a link between smoking a Celiac’s? NEVER!

People think I’m crazy when I tell them I became sick 3 weeks after I quit smoking. It took 2 years afterward to be diagnosed with Celiac’s Disease. My friends wouldn’t believe me when I said I am sick BECAUSE I quit smoking. They used to joke that “Phillip Morris should get a hold of you to be their spokesperson.” I swore quitting smoking GAVE me Celiac’s disease. Of course, now I know better, but the closest the doctors would ever come to confirming this was that probably the stress on my body from the withdrawals causes a genetic switch to be flipped that triggered the symptoms. The disease has been there all along.

In the August/September 2010 issue of Living Without Magazine, they address the correlation between smoking, cessation, and onset of Celiac’s disease. The article can be found here but I will copy and paste it in case the link disappears.

Celiac Triggers

Other environmental factors could be relevant to the onset of celiac disease in genetically predisposed individuals.


Researchers have debated whether breastfeeding just delays or alters the presentation of celiac—from the symptomatic to the asymptomatic form. Most evidence now suggests that breastfeeding is actually protective. Why breastfeeding has this effect is still unclear.

Gluten and Infants

Following a dramatic up-tick in celiac diagnoses among young children in Sweden in the mid-1990s, researchers hypothesized that infant feeding practices could have an impact on the development of the disease. Prior to the rise in celiac cases, breastfeeding had been on the decline and gluten was being introduced earlier and in larger amounts.

Based on these observations, experts recommend that gluten introduction be delayed until 4 to 6 months of age and be given in small amounts. They also recommend breastfeeding while introducing gluten.


While very controversial, a few scientific papers suggest smoking may be protective against the development of Celiac disease, says Peter H.R. Green, MD, director of the Celiac Disease Center at Columbia University. The mechanisms are unknown. Celiac experts strongly caution that smoking is not healthy and that any connection between smoking, nicotine and the onset of celiac disease is of interest to researchers solely for the purpose of better understanding the disease.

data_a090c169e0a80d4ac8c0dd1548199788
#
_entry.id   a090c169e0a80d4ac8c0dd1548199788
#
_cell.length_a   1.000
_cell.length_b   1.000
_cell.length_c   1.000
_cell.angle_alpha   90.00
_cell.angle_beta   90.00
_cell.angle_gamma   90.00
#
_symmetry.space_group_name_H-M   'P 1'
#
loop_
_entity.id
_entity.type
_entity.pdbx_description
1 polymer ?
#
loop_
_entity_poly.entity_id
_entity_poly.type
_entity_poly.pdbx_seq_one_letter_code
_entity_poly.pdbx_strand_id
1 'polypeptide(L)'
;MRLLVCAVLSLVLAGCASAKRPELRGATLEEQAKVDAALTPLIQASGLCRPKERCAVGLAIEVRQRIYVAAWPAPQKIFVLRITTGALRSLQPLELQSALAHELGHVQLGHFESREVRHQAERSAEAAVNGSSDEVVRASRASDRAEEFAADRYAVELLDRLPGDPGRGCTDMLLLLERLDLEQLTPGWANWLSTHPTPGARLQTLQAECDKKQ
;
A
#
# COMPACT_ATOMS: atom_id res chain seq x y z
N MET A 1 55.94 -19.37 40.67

Ha Ha! So I am not crazy. So this Peter H.R. Green published a book “About Celiac Disease” if anyone wanted to check out his findings. Curious about him? Look him up here. Please don’t stalk him. I will be getting a hold of this book eventually and do a little review on it at a later time. I checked out a couple of reviews about it and seems like a good resource for anyone struggling with this disease or odd side effects from it. I am always surprised to find out another thing wrong with me and end up being told, “Yup, its totally because you have Celiac’s” even though I am 100% compliant on a gluten-free diet to the point of only consuming corn, rice, potato and bean products I have become so sensitive to grains.

Any further updates I find about the correlation between smoking and Celiac’s I will post here.


5 Comments (+add yours?)

  1. star
    May 22, 2011 @ 06:29:36

    I agree 100%


  2. mylene
    Nov 06, 2011 @ 21:19:16

    I am also certain that my quitting smoking triggered my gluten intolerance! I am on a strict gluten free diet! ;-(
    My digestive problems started right after quitting smoking! It was horrible. EXTREME bloating and constipation,,,,anyway,,,,,,tha might be too much info, but I am so sure of that! thanks for sharing your experience…..I full I am not alone!


    • Kayla
      Nov 07, 2011 @ 15:06:34

      You are not alone! Its a great feeling to not feel like your the only one. Sadly, from what I have read smoking (nicotine actually) masked your symptoms and hid your disease from you. You may have had your disease for years and not known it was doing damage to your body. That’s the part that scares me the most.


  3. Craig
    Jul 15, 2016 @ 09:32:41

    I quit 3 years ago, and prior to that I could eat or drink anything I wanted to. I had been ill for 3 years since stopping but only just been diagnosed last month. I never thought of the connection between stopping and developing CD. Gluten free now and absolutely thriving, feel like a new man. Glad I quit, even if the last few years of being told by doctors that I was fine when I wasn’t. All’s well that ends well, I am now eating as nature intended.


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